TIMMINS -- Carol Patriquin was alone in her Timmins home Sunday night, when she heard her two dogs barking wildly outside. To her surprise, she saw her German Shepherd and Bearded Collie tied to their leashes — and in front of them, a growling wolf circling the dogs.

Patriquin said her brain shut off, and she could only think about yanking her dogs inside and firing a loud bear-repellent to scare off the animal.

“Nothing like that has ever happened here before, I wasn’t prepared for it,” Patriquin said. “Usually if it’s a coyote, they’ll just take off with the dogs barking, but not this thing.”

Patriquin lives by a forested area and often sees shy animals passing by and keeps spotlights on at night to keep them away.

Timmins dog owner

The Ministry of Natural Resources and Forestry said it’s receiving more reports lately of wolves venturing into residential areas in the east end of Timmins.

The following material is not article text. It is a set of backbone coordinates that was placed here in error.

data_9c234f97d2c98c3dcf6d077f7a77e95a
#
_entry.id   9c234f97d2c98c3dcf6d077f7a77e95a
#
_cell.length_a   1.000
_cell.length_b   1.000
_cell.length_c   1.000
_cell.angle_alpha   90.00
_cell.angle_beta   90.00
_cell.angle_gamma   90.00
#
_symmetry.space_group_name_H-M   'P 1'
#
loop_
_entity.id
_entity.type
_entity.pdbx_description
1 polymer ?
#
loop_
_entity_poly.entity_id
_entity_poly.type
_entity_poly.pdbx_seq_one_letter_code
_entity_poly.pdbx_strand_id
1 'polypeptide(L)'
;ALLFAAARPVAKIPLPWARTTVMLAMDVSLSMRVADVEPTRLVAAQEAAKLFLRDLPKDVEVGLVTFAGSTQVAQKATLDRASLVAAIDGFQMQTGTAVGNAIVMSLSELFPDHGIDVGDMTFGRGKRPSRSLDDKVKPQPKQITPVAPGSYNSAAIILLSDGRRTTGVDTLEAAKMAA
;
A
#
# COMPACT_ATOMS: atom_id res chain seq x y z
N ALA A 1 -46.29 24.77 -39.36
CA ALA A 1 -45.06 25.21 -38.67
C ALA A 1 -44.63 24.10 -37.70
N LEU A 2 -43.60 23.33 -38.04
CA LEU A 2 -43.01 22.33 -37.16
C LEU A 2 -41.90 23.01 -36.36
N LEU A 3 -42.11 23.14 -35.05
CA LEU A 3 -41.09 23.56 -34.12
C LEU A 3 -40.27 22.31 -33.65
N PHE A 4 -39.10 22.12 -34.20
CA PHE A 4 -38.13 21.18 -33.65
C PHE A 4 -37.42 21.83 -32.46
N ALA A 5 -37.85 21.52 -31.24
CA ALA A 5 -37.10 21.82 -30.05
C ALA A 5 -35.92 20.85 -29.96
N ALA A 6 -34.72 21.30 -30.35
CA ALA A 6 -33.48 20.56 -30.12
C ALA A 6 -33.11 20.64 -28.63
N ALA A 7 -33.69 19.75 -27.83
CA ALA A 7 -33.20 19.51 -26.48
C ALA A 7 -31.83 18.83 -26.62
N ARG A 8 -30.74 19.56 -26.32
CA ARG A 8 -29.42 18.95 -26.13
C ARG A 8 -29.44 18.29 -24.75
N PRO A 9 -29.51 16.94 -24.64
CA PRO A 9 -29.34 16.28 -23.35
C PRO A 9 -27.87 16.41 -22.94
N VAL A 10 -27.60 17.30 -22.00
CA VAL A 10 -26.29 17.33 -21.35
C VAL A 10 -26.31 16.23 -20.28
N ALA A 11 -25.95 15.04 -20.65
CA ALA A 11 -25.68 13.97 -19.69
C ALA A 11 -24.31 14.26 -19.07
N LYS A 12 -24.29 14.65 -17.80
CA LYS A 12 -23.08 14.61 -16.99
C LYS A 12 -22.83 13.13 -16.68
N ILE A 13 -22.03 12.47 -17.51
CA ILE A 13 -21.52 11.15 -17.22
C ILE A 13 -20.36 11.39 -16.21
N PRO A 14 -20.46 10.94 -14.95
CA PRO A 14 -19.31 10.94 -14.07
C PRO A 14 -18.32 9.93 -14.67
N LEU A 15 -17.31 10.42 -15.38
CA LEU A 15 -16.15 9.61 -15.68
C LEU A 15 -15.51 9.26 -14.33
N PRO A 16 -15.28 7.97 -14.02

The ministry’s Timmins district said many reports came from the South Porcupine area, adding, the change in behaviour is strange for how wolves typically act in human-populated environments.

“Some of the stuff we’ve been hearing is that they’re ... more bold and less shy than usual,” said Kevin Kilgour, management biologist at the ministry. “It’s unclear why they’re doing this.”

Kilgour said the cause for the behaviour shift could be anything from starvation to disease, but without a wolf to test and analyze, he said it’s hard to tell.

The ministry’s main concern, however, is the safety of pets and children who may roam outside while wolves snoop around, enticed by the smell of exposed garbage or pet food.

Kilgour said keeping trash in a garage and pet food inside will avoid triggering a wolf’s sense of smell.

“You can also use motion-sensing lighting, which is a good deterrent against wolves,” said Kilgour.

If you do encounter a wolf, Kilgour advises to approach the situation as you would any wild animal.

His advice is to:

  • Not approach the wolf
  • Walk backwards away from the animal (do not run away)
  • Stand tall, wave your hands and make noise if the wolf approaches you
  • Call 9-1-1 if necessary and then report the encounter to the MNRF